email@example.com Following a flurry of voting by the large crowd at the Rosenzweig Arts Center Jan. 5 for an exhibit of photographs by Birney Imes, four selected images have been reproduced in poster form. "Oakland Baptism," (front view), "The Chickenman's Dog," "James' Mother," and "Couple on Catfish Alley" will be available Thursday for purchase during a "down home" reception hosted by the Columbus Arts Council from 5:30-7 p.m. at 501 Main St. Imes will on hand to sign the collectible 16-by-20-inch reproductions.
For area fans of live big band music, opportunities come few and far between. That makes Saturday, Feb. 4, a date to remember. Orchestra leader Gill Harris and The Big Band Theory will present a concert and dance at Trotter Convention Center in downtown Columbus.
Boston native Dick Mahoney has stories to share. The retired chemical engineer and baseball writer played semi-pro ball. He also managed and played in the Roy Hobbs Adult Baseball League. Along the way, he met greats like Ted Williams, Nolan Ryan and Yogi Berra and gained entrance to the Boston Red Sox's inner circle.
As the birthplace of Tennessee Williams, it is appropriate that Columbus has been selected as the first of three cities in Mississippi to host the renowned writer's powerful play, "Orpheus Descending," Feb. 23-25. The Provincetown Tennessee Williams Theater Festival in Massachusetts and Infinite Theatre Co. of New York have teamed to bring the production to the playwright's home state.
STARKVILLE -- He grew up as the "fat kid." He was teased because of his weight. He never envisioned life without being obese. Unfortunately, Patrick House said, he can relate to more than 44 percent of children across the state.
BEVERLY HILLS, Calif. -- American master Martin Scorsese journeyed to France, putting Hollywood's newest technology to work for his dazzling 3-D re-creation of 1930s Paris in "Hugo." French filmmaker Michel Hazanavicius came to America, reviving old-time Hollywood with his charming resurrection of early cinema in the silent film "The Artist."
Once upon a time we were the "good guys." That is what we were taught, and that is what we believed. This country stood for "truth, justice and the American way." I suppose we saw ourselves as Superman, standing on a mountain top, hands on hips, chest inflated, scanning the horizon for wrongs to right.
Before Amber Chamblee started her freshman year at Starkville Academy, she feared the school wouldn't offer the elective she most looked forward to taking. Chamblee, along with freshmen Jamie Anthony and Janiece Pigg, had been learning the ins and outs of photography since they were seventh-graders.
"No ma'am," I replied, "we don't live at Elm Lake; that's where they have the golf course and cement swimming ponds. We live in 'the' Prairie."
There are some things that are just better shared. A delicious meal is one of them, at least for the eight members of the Dishin' Divas Cookbook Club. These Columbus women are on a culinary quest to cook their way through some of America's favorite cookbooks.
Once upon a time I told stories, much like Mother Goose, only in a myriad of costumes from a butterfly attending the "butterfly ball" to a cumbersome Myrtle the Turtle. Besides the Starkville Public Library, I adopted a county school and became the "homeroom mother" to a class of third graders.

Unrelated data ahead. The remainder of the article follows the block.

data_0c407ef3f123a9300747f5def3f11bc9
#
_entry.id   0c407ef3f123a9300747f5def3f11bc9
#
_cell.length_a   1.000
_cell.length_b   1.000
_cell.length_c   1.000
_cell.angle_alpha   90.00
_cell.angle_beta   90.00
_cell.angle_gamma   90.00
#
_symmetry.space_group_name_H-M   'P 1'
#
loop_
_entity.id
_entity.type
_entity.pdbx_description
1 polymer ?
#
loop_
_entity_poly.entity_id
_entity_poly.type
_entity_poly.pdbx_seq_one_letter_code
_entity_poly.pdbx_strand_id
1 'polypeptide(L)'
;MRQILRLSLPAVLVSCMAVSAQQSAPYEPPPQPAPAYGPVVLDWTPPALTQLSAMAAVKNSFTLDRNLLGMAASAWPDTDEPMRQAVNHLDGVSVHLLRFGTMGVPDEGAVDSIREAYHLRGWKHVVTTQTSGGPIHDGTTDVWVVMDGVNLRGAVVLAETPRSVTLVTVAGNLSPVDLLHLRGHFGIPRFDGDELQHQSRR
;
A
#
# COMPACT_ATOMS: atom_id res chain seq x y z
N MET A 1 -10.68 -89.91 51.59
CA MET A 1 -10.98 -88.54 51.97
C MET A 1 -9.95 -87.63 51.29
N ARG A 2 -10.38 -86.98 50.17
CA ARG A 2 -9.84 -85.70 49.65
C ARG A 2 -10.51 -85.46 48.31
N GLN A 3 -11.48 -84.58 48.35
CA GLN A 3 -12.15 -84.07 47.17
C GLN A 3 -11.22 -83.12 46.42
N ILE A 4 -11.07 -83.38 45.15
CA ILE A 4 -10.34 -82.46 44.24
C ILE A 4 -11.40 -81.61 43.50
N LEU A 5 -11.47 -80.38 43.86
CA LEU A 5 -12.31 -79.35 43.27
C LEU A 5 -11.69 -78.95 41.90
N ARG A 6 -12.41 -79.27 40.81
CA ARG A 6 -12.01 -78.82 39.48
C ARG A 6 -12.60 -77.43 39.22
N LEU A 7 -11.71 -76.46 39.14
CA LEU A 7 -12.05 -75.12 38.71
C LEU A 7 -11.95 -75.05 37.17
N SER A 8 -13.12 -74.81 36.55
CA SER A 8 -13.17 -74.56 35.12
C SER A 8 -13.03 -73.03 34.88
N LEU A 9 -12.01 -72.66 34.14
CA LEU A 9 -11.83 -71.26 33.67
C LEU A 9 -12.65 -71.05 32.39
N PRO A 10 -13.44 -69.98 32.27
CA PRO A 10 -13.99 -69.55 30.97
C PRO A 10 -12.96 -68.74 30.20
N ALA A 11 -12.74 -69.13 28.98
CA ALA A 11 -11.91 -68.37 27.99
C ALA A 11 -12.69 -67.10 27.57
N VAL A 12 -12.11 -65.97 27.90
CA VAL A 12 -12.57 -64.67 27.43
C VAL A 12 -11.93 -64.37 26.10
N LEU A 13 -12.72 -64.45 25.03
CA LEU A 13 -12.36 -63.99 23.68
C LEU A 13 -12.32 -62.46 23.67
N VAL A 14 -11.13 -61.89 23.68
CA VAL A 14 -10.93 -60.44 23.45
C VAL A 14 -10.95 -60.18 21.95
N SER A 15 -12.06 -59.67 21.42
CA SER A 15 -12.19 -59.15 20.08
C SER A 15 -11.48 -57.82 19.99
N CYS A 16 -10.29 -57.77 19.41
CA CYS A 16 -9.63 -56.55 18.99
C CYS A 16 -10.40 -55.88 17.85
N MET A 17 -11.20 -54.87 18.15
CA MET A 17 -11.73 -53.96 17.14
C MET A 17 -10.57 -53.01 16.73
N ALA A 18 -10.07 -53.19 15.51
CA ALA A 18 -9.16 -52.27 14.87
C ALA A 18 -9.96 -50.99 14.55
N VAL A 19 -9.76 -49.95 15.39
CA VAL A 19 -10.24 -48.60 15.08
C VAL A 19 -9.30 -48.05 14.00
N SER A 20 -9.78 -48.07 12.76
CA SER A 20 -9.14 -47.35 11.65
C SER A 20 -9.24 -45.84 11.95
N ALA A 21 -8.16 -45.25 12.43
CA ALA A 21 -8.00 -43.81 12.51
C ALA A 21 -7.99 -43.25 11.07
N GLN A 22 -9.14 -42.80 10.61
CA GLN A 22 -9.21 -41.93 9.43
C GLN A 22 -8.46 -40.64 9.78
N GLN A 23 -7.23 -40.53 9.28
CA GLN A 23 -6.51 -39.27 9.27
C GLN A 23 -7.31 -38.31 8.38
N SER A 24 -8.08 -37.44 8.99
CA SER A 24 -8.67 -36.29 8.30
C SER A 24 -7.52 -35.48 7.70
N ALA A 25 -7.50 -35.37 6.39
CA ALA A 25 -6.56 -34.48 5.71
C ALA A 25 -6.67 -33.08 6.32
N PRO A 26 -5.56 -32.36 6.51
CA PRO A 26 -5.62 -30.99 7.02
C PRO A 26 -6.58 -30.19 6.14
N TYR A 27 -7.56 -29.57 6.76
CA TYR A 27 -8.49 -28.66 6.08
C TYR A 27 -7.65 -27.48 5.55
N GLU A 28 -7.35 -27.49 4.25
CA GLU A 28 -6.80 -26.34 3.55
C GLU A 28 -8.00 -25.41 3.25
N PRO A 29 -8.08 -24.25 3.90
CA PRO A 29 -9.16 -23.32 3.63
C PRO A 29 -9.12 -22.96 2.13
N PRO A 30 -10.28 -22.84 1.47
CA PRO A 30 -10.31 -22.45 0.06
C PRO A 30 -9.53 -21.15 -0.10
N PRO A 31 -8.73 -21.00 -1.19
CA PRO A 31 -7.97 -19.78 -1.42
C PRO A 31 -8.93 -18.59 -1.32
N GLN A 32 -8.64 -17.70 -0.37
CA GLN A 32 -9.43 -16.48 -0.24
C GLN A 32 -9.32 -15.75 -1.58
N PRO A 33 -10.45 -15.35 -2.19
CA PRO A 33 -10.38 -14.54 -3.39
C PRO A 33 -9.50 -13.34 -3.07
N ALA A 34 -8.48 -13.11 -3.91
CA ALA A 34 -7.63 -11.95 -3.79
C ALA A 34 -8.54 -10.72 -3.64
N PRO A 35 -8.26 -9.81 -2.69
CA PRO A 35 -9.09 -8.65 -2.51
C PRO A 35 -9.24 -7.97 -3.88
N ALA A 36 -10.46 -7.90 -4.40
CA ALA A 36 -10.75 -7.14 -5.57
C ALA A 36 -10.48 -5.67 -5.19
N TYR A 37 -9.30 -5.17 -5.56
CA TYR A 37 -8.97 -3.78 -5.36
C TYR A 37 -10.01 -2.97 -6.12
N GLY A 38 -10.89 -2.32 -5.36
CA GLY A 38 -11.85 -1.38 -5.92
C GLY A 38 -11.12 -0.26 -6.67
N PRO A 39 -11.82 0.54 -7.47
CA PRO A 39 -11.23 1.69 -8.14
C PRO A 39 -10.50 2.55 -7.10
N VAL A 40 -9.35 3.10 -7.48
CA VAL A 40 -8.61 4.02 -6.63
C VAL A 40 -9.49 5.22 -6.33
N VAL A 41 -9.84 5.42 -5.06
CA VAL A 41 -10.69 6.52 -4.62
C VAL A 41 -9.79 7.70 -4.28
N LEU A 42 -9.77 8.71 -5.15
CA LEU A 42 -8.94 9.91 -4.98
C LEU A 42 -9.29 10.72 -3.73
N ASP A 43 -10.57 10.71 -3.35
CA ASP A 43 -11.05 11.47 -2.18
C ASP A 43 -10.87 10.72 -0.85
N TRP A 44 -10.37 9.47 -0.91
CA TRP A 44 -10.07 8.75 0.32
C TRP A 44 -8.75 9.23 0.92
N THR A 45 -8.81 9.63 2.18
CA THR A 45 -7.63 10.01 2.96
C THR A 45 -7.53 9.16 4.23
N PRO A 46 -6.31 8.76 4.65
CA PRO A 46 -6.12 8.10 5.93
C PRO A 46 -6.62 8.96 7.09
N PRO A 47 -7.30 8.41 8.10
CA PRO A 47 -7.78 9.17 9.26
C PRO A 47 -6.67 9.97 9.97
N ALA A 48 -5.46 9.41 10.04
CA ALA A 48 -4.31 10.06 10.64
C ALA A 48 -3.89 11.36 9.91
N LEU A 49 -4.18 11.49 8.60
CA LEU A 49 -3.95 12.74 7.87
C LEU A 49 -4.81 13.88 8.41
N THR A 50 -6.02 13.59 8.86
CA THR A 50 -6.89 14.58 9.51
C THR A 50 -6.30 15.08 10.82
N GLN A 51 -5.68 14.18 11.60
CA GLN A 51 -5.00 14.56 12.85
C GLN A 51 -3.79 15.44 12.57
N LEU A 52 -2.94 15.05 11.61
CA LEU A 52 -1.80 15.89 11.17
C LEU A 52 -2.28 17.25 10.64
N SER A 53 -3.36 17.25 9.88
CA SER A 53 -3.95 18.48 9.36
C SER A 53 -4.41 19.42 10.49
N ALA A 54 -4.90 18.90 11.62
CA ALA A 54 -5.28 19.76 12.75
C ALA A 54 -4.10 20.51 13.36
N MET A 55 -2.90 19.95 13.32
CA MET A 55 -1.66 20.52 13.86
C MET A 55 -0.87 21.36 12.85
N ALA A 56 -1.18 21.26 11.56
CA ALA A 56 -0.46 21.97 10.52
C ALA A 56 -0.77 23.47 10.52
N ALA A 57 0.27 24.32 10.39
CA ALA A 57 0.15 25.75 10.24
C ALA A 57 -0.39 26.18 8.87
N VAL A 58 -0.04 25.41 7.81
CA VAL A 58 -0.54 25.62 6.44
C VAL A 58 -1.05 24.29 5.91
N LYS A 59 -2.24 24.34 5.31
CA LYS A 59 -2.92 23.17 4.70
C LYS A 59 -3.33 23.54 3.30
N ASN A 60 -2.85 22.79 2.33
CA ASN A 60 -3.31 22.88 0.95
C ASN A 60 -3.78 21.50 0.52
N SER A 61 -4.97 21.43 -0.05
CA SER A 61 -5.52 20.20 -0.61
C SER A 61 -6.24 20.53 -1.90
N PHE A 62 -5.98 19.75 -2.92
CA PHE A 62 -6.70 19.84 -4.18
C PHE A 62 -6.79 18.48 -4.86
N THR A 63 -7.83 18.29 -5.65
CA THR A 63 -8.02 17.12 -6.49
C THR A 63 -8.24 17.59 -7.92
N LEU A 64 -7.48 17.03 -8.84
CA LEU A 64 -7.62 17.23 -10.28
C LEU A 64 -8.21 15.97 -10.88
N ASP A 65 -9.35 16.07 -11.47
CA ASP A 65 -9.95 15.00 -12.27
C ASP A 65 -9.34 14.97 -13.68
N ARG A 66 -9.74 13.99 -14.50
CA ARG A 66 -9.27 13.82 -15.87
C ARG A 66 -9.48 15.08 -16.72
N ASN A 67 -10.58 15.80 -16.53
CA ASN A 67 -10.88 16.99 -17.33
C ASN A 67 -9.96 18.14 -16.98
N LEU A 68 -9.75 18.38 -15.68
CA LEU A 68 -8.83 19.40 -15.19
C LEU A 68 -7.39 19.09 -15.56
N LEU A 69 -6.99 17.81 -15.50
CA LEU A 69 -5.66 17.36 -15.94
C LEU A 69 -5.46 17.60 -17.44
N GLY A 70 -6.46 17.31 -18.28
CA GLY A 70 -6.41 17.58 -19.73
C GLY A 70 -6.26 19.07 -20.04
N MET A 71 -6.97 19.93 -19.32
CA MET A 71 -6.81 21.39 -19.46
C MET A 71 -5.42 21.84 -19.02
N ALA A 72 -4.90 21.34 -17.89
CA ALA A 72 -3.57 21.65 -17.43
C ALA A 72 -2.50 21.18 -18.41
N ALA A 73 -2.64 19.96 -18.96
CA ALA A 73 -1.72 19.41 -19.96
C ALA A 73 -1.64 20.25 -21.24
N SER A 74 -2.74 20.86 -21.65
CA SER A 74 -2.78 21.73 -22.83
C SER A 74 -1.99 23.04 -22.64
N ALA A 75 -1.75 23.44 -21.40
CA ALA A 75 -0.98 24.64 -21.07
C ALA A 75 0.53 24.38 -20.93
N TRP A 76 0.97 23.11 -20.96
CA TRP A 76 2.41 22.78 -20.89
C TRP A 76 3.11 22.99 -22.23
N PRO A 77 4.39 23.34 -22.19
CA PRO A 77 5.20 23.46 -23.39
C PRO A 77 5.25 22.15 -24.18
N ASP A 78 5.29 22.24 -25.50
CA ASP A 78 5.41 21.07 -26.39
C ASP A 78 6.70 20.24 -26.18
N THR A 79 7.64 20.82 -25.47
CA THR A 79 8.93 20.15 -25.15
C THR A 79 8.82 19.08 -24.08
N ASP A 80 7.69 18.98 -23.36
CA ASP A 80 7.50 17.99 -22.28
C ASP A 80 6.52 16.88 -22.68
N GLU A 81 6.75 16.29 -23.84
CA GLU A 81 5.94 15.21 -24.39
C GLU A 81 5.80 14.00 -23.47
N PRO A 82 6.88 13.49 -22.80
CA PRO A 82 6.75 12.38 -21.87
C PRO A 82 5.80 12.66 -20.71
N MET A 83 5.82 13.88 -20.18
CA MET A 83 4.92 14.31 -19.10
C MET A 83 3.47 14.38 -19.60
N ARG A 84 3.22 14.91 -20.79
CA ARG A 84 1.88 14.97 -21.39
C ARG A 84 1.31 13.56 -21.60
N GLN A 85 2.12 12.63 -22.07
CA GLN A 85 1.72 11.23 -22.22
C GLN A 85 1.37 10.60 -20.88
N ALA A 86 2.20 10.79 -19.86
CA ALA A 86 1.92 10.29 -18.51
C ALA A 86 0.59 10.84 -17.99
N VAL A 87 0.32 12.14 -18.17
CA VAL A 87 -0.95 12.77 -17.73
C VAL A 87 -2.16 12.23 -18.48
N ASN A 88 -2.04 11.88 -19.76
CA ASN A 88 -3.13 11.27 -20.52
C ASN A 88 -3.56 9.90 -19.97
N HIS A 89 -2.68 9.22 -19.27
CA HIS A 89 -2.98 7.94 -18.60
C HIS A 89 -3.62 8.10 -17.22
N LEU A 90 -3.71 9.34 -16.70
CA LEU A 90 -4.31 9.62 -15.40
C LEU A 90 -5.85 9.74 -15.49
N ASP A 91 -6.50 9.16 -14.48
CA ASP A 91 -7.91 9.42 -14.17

Columbus native Joe Shelton remembers hearing his elders saying, "The older I get, the better I was." "But I never fully appreciated the sentiment until I reached that 'elder' plateau myself," he says, smiling.
The Columbus-Lowndes Public Library has announced the donation of a letter written by Confederate President Jefferson Davis to Winfield H. Worthington of Columbus on July 14, 1877.
The Gordy Honors College Forum Series opens Thursday, Jan. 19, at 6 p.m. at Nissan Auditorium in Parkinson Hall on the campus of Mississippi University for Women. The Forum Series continues through April, presenting lectures, film and undergraduate research.
She's tried to imagine it, but 15-year-old Charity Brand isn't quite sure how she is going to feel, standing there on the Carnegie Hall stage.
The aroma of just-baked bread is a delight for the senses at any time of year. But there's something extra special about opening the oven door on a batch of fresh, hot rolls or a homemade loaf during the winter months.
The morning brought frost and with it a doe out in the field. How does such a large and beautiful animal exist in the wild feeding on nuts, berries and leaves or scattered corn kernels? How powerful she looks; yet graceful, even dainty.
Uruzgan, Afghanistan -- While family and friends in the states were sound asleep the day after Christmas, the soldiers of the 288th Sapper Company out of Houston were on mounted patrols. The company was clearing routes to make the roads safer for military and civilian personnel.
I don't know about you, but I'm glad the holidays are over. I always feel so out of control with my eating and inconsistent with my workouts for that period between Thanksgiving and New Year's Eve. New Year's, on the other hand, is my absolute favorite holiday. Time to brush off the dust of the previous year and usher in a fresh start, a new beginning.
The party's over. Or is it? We have finished with Christmas and New Year's celebrations. Hanukkah, Kwanza, the Winter Solstice, and even the Iowa caucus are behind us. The days are cold, and the sky is still too dark. This is the perfect time to hibernate a bit; time for a long nap.